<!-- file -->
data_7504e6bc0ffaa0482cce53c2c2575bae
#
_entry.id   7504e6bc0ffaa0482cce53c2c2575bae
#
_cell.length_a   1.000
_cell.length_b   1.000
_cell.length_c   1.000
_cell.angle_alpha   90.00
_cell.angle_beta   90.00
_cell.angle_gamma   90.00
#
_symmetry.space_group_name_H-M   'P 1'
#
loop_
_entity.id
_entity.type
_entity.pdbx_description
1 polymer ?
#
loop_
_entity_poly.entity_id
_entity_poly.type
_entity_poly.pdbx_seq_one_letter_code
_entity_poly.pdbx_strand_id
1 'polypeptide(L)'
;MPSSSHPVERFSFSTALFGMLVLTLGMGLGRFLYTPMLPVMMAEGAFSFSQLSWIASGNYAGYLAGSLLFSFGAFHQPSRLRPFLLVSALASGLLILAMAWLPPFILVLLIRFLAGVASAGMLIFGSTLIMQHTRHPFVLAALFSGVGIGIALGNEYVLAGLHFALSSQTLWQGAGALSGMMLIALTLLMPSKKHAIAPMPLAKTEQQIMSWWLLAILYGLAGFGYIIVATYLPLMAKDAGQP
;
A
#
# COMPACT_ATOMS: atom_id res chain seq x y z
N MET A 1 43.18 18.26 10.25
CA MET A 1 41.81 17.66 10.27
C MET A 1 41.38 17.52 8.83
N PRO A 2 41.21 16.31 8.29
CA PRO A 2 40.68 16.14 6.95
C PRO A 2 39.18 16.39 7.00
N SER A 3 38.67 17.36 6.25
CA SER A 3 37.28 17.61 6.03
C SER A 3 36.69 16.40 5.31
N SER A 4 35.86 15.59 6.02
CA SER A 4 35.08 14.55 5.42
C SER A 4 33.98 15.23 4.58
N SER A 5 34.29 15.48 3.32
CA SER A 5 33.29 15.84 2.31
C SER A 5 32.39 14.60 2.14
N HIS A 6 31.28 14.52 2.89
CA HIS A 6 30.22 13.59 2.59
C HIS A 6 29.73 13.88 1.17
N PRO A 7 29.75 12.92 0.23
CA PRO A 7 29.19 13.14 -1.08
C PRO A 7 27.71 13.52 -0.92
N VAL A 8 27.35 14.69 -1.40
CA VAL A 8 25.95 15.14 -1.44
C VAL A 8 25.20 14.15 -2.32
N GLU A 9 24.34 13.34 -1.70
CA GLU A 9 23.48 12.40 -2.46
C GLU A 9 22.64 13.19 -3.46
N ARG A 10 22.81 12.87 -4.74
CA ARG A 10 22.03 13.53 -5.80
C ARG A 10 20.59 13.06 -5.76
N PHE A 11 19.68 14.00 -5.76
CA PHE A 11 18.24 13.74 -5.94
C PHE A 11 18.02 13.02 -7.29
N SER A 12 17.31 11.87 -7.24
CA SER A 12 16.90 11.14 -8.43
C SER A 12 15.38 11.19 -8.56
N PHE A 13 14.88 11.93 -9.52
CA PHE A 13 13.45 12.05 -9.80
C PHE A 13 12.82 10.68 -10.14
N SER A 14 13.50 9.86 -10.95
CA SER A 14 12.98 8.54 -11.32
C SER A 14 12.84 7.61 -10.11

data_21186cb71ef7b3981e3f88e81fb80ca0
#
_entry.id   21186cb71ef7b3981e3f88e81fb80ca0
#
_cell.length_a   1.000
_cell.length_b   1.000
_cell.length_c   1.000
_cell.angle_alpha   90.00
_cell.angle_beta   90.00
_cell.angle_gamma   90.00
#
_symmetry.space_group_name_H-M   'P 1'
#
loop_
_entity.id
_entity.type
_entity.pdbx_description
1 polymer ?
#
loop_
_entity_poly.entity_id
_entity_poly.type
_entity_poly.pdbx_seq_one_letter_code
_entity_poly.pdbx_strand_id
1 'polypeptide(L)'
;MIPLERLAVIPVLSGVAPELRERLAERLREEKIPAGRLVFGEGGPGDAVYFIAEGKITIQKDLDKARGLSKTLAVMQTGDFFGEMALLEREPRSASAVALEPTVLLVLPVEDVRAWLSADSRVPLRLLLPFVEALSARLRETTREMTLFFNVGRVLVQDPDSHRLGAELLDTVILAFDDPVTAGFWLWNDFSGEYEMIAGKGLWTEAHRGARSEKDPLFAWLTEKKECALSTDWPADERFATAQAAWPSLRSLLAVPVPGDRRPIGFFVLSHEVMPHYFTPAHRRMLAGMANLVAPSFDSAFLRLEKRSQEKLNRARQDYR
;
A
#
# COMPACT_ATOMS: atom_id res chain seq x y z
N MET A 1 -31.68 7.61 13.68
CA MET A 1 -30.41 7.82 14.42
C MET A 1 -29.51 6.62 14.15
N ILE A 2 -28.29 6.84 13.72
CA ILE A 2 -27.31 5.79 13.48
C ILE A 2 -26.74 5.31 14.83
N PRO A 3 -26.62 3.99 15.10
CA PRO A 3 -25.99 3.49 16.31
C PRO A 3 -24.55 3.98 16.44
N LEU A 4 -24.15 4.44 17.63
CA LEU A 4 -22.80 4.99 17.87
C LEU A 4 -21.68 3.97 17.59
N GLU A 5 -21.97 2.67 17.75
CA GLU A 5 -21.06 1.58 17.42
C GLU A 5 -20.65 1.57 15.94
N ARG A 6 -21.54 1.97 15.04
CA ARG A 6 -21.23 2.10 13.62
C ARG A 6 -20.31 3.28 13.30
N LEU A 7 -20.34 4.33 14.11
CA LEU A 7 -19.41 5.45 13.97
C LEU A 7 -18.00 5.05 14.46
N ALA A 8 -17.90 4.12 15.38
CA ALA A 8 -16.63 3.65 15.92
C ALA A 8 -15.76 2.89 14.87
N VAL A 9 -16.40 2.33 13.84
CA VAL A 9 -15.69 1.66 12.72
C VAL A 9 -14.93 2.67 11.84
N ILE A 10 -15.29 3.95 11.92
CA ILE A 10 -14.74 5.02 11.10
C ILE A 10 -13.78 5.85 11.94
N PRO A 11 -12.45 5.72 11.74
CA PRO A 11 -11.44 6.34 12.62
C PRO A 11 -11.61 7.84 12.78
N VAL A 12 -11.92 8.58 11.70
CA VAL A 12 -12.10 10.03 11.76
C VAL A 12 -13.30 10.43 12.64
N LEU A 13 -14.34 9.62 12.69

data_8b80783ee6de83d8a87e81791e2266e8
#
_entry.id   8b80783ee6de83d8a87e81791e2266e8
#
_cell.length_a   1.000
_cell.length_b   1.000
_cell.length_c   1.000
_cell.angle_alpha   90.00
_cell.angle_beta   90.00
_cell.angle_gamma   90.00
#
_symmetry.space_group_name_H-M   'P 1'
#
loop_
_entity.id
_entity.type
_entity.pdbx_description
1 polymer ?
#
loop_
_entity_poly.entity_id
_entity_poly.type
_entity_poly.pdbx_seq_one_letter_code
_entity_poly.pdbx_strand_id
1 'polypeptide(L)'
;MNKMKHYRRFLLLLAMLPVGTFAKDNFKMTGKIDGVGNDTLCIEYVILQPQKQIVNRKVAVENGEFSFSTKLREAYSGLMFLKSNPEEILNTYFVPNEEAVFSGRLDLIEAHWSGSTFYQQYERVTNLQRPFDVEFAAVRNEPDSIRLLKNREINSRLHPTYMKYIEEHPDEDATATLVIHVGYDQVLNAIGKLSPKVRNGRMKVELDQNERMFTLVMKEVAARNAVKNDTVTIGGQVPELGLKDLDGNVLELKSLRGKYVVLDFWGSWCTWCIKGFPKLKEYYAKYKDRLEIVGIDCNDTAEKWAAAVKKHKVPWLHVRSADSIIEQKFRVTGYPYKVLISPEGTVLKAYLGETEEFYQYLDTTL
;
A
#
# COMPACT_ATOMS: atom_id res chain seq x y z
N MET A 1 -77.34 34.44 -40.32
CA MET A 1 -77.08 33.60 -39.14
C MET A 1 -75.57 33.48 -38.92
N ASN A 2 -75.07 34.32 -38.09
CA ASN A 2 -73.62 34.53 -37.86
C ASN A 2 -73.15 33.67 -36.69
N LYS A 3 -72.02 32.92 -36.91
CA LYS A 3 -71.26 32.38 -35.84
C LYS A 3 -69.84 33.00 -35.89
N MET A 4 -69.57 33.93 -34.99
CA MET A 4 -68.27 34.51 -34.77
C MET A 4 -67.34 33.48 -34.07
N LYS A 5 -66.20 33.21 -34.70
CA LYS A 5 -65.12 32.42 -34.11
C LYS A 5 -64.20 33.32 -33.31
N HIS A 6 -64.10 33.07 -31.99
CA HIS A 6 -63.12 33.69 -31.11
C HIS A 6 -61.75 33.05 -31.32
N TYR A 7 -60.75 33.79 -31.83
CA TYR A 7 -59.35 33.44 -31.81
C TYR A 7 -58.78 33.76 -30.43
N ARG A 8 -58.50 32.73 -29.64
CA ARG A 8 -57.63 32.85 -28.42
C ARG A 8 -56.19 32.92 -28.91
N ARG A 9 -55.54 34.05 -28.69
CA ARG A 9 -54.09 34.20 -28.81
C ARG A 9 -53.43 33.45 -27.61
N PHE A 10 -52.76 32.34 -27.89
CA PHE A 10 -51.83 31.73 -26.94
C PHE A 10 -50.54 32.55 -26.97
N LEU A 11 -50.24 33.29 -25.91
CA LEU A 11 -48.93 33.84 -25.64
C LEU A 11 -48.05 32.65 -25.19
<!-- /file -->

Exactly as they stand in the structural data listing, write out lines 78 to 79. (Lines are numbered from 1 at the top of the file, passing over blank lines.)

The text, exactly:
_cell.length_b   1.000
_cell.length_c   1.000